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Old 08-13-2010, 01:29 AM
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Quote:
Originally Posted by originalkat View Post
I have earned my AA in Early Childhood and am now (starting next week) beginning online classes to work toward my BA in Early Childhood. It is not a necessary step to do my job...but just something I want to complete. I think degrees can be overrated. But I have learned a lot from getting my AA and can only expect that the next 2 years of upper division classes will add to my knowledge and professionalism.
Does anyone know the current books they're using in college courses and authors or ISBNs? I would love to purchase these on ebay or amazon and just read them at my own time, but it is difficult to guess what they are using in college when I am not a student anymore. THANKS
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Old 08-12-2010, 03:00 PM
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My answer as a daycare provider without a degree............

I havent read the other debate, But I feel if you have a degree, Tell everyone, I do not have a degree, But have been looking into taking classes here and there, Just hard right now, with 2 little ones of my own, And I just havent researched enough, Obviously I do as much training as I can every year, But were I to have a degree in ECE, I would never keep it quiet, If I work hard for something that benefits my job, I will brag about it! Who cares if you have a one up on other providers, I personally would not be made insecure as a provider, I have a great program, I do preschool curriculum, And have a full house, and love my kids, and my parents love me..........Now do I think someone with a degree will be better than someone without, No I don't , I think its a huge benefit, But I think without a degree you can be just as good with children, I do believe the best education in children, Is raising some of your own, cause some things you just cant be taught, But If I do ever get a degree, which I would love to, It will for sure be one of the first things I mention when I get phone calls, And parents will be impressed, were I looking for daycare, hearing a degree, would make me more excited at first, But Doesnt mean I'll like the person, or the house................I say yell to the world your degree, good for you, you should be proud of it, Its a great tool in your field!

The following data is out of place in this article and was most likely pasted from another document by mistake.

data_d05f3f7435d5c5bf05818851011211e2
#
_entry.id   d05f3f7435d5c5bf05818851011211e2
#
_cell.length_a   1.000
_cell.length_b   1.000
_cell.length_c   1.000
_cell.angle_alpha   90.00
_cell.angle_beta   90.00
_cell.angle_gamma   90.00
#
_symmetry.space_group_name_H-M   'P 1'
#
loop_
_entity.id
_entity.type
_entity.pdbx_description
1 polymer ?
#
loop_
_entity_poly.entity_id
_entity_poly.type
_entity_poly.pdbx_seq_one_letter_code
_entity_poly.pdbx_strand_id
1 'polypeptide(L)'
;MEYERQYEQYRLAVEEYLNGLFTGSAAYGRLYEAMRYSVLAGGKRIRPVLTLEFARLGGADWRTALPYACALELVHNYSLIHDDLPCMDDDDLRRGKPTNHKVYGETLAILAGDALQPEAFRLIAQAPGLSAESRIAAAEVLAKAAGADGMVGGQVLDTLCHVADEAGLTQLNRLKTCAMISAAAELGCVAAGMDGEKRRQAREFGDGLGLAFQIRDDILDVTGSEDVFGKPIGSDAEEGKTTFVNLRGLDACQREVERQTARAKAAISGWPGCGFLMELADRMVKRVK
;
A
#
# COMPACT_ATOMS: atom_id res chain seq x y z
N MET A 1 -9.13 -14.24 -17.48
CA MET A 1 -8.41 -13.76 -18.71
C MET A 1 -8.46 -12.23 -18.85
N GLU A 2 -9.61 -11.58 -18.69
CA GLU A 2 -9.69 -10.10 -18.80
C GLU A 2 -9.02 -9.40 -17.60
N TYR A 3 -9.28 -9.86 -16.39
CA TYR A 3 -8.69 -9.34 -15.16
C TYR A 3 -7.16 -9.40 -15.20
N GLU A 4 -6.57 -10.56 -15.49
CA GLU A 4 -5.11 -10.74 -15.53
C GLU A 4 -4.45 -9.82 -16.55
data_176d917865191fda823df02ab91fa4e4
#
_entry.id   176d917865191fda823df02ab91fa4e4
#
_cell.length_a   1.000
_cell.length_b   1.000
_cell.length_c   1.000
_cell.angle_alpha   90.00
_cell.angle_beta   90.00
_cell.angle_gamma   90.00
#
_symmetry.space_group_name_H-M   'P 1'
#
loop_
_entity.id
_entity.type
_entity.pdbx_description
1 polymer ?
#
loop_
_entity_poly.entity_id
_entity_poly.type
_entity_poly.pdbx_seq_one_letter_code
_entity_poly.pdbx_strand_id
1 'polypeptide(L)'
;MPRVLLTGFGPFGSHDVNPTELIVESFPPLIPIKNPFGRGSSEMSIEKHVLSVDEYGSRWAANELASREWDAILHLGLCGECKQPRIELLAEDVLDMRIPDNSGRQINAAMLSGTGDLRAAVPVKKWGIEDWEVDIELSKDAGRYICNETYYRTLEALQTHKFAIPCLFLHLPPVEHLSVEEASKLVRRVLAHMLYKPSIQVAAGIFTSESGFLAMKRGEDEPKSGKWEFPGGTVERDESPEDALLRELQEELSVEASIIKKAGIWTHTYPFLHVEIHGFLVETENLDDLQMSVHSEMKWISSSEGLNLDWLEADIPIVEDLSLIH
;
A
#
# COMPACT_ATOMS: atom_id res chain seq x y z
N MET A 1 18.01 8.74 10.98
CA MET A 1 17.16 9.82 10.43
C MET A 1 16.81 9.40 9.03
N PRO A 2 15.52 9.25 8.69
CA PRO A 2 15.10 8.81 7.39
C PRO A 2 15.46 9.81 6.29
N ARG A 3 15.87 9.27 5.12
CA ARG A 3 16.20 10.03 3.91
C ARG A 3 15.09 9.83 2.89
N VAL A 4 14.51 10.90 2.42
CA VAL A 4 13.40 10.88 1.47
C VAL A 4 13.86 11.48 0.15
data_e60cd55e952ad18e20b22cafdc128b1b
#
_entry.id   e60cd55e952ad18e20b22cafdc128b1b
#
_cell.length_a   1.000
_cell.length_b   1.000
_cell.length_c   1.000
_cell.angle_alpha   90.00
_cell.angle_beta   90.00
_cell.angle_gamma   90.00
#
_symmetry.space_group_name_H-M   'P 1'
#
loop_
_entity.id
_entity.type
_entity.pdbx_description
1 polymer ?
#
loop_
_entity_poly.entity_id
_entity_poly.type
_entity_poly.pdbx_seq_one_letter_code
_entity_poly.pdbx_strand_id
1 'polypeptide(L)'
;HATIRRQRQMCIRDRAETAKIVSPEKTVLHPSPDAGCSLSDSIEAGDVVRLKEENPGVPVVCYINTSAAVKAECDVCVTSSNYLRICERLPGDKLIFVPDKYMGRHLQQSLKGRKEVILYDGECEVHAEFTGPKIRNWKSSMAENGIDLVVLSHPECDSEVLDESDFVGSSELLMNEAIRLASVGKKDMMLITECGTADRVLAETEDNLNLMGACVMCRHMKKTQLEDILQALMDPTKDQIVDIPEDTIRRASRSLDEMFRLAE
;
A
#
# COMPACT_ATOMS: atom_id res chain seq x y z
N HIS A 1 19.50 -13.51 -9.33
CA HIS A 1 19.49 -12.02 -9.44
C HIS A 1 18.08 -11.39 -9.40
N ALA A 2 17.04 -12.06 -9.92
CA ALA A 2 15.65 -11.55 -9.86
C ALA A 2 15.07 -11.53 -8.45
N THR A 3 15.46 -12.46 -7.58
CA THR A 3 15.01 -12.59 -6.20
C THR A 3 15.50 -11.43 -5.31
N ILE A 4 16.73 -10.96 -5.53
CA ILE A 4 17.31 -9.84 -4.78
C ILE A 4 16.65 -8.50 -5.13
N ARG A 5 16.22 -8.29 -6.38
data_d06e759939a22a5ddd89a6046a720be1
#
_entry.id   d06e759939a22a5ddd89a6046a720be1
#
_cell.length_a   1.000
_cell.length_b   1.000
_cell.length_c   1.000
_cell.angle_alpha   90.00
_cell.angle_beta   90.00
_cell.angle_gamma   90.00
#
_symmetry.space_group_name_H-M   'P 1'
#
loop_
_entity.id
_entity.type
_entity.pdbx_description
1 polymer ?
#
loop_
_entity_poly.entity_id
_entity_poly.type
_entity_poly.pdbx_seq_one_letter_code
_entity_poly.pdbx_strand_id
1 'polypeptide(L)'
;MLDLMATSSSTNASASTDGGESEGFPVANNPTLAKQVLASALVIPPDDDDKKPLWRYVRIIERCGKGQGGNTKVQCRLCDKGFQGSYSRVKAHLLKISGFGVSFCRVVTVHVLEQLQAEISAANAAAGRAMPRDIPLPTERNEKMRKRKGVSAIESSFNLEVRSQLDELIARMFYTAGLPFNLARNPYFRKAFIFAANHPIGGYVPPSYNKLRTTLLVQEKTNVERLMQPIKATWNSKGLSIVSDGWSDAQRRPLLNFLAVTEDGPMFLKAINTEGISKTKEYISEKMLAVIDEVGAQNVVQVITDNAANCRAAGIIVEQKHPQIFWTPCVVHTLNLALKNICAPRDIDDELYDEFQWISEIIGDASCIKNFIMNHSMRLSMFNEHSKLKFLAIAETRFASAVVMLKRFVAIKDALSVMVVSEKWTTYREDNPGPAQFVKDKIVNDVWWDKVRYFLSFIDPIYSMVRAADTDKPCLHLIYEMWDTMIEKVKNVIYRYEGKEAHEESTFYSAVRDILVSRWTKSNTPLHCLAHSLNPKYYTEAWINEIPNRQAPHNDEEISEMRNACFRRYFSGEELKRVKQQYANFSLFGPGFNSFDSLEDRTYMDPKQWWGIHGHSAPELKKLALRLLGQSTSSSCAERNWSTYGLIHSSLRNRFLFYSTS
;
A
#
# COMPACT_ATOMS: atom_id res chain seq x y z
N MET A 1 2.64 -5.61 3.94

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Old 08-13-2010, 08:35 AM
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Quote: